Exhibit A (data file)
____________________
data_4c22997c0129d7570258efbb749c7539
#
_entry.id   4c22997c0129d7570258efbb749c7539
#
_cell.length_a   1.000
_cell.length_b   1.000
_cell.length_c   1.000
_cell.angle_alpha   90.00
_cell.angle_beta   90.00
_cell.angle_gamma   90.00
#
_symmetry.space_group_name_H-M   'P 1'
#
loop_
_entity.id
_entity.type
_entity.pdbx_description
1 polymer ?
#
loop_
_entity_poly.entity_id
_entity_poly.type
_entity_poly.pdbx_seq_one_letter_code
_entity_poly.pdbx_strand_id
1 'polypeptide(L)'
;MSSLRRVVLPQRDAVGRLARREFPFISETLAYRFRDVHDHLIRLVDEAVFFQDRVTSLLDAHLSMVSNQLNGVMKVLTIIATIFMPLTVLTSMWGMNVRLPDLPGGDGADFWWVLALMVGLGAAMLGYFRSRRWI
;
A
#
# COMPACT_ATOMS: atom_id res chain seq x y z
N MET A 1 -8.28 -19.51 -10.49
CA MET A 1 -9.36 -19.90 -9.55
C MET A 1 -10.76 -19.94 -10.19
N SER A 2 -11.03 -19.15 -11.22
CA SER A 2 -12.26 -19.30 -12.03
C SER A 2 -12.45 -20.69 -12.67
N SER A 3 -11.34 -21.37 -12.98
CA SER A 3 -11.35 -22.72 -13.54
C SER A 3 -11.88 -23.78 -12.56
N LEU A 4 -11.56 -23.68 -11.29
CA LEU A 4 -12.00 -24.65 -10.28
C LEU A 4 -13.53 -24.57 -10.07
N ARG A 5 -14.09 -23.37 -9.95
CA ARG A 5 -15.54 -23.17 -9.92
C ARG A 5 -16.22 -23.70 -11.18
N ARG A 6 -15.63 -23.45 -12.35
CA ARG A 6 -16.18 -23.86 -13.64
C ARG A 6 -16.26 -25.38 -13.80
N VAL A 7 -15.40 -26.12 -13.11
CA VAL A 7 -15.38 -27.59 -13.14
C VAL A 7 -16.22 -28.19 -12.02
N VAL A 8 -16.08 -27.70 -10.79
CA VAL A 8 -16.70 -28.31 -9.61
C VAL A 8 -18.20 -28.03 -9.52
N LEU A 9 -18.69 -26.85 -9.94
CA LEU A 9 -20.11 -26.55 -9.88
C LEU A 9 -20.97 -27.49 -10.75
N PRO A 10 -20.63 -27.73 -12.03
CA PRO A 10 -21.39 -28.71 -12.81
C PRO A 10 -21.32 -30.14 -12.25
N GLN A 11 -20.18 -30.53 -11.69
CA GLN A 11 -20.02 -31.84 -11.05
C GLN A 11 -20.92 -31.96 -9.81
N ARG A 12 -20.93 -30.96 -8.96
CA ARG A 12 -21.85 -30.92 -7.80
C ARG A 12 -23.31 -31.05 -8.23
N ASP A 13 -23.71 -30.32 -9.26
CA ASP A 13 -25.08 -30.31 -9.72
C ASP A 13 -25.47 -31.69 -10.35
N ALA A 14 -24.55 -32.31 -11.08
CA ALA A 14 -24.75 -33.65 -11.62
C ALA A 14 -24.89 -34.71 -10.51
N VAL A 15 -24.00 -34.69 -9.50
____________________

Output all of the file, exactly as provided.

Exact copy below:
data_4c22997c0129d7570258efbb749c7539
#
_entry.id   4c22997c0129d7570258efbb749c7539
#
_cell.length_a   1.000
_cell.length_b   1.000
_cell.length_c   1.000
_cell.angle_alpha   90.00
_cell.angle_beta   90.00
_cell.angle_gamma   90.00
#
_symmetry.space_group_name_H-M   'P 1'
#
loop_
_entity.id
_entity.type
_entity.pdbx_description
1 polymer ?
#
loop_
_entity_poly.entity_id
_entity_poly.type
_entity_poly.pdbx_seq_one_letter_code
_entity_poly.pdbx_strand_id
1 'polypeptide(L)'
;MSSLRRVVLPQRDAVGRLARREFPFISETLAYRFRDVHDHLIRLVDEAVFFQDRVTSLLDAHLSMVSNQLNGVMKVLTIIATIFMPLTVLTSMWGMNVRLPDLPGGDGADFWWVLALMVGLGAAMLGYFRSRRWI
;
A
#
# COMPACT_ATOMS: atom_id res chain seq x y z
N MET A 1 -8.28 -19.51 -10.49
CA MET A 1 -9.36 -19.90 -9.55
C MET A 1 -10.76 -19.94 -10.19
N SER A 2 -11.03 -19.15 -11.22
CA SER A 2 -12.26 -19.30 -12.03
C SER A 2 -12.45 -20.69 -12.67
N SER A 3 -11.34 -21.37 -12.98
CA SER A 3 -11.35 -22.72 -13.54
C SER A 3 -11.88 -23.78 -12.56
N LEU A 4 -11.56 -23.68 -11.29
CA LEU A 4 -12.00 -24.65 -10.28
C LEU A 4 -13.53 -24.57 -10.07
N ARG A 5 -14.09 -23.37 -9.95
CA ARG A 5 -15.54 -23.17 -9.92
C ARG A 5 -16.22 -23.70 -11.18
N ARG A 6 -15.63 -23.45 -12.35
CA ARG A 6 -16.18 -23.86 -13.64
C ARG A 6 -16.26 -25.38 -13.80
N VAL A 7 -15.40 -26.12 -13.11
CA VAL A 7 -15.38 -27.59 -13.14
C VAL A 7 -16.22 -28.19 -12.02
N VAL A 8 -16.08 -27.70 -10.79
CA VAL A 8 -16.70 -28.31 -9.61
C VAL A 8 -18.20 -28.03 -9.52
N LEU A 9 -18.69 -26.85 -9.94
CA LEU A 9 -20.11 -26.55 -9.88
C LEU A 9 -20.97 -27.49 -10.75
N PRO A 10 -20.63 -27.73 -12.03
CA PRO A 10 -21.39 -28.71 -12.81
C PRO A 10 -21.32 -30.14 -12.25
N GLN A 11 -20.18 -30.53 -11.69
CA GLN A 11 -20.02 -31.84 -11.05
C GLN A 11 -20.92 -31.96 -9.81
N ARG A 12 -20.93 -30.96 -8.96
CA ARG A 12 -21.85 -30.92 -7.80
C ARG A 12 -23.31 -31.05 -8.23
N ASP A 13 -23.71 -30.32 -9.26
CA ASP A 13 -25.08 -30.31 -9.72
C ASP A 13 -25.47 -31.69 -10.35
N ALA A 14 -24.55 -32.31 -11.08
CA ALA A 14 -24.75 -33.65 -11.62
C ALA A 14 -24.89 -34.71 -10.51
N VAL A 15 -24.00 -34.69 -9.50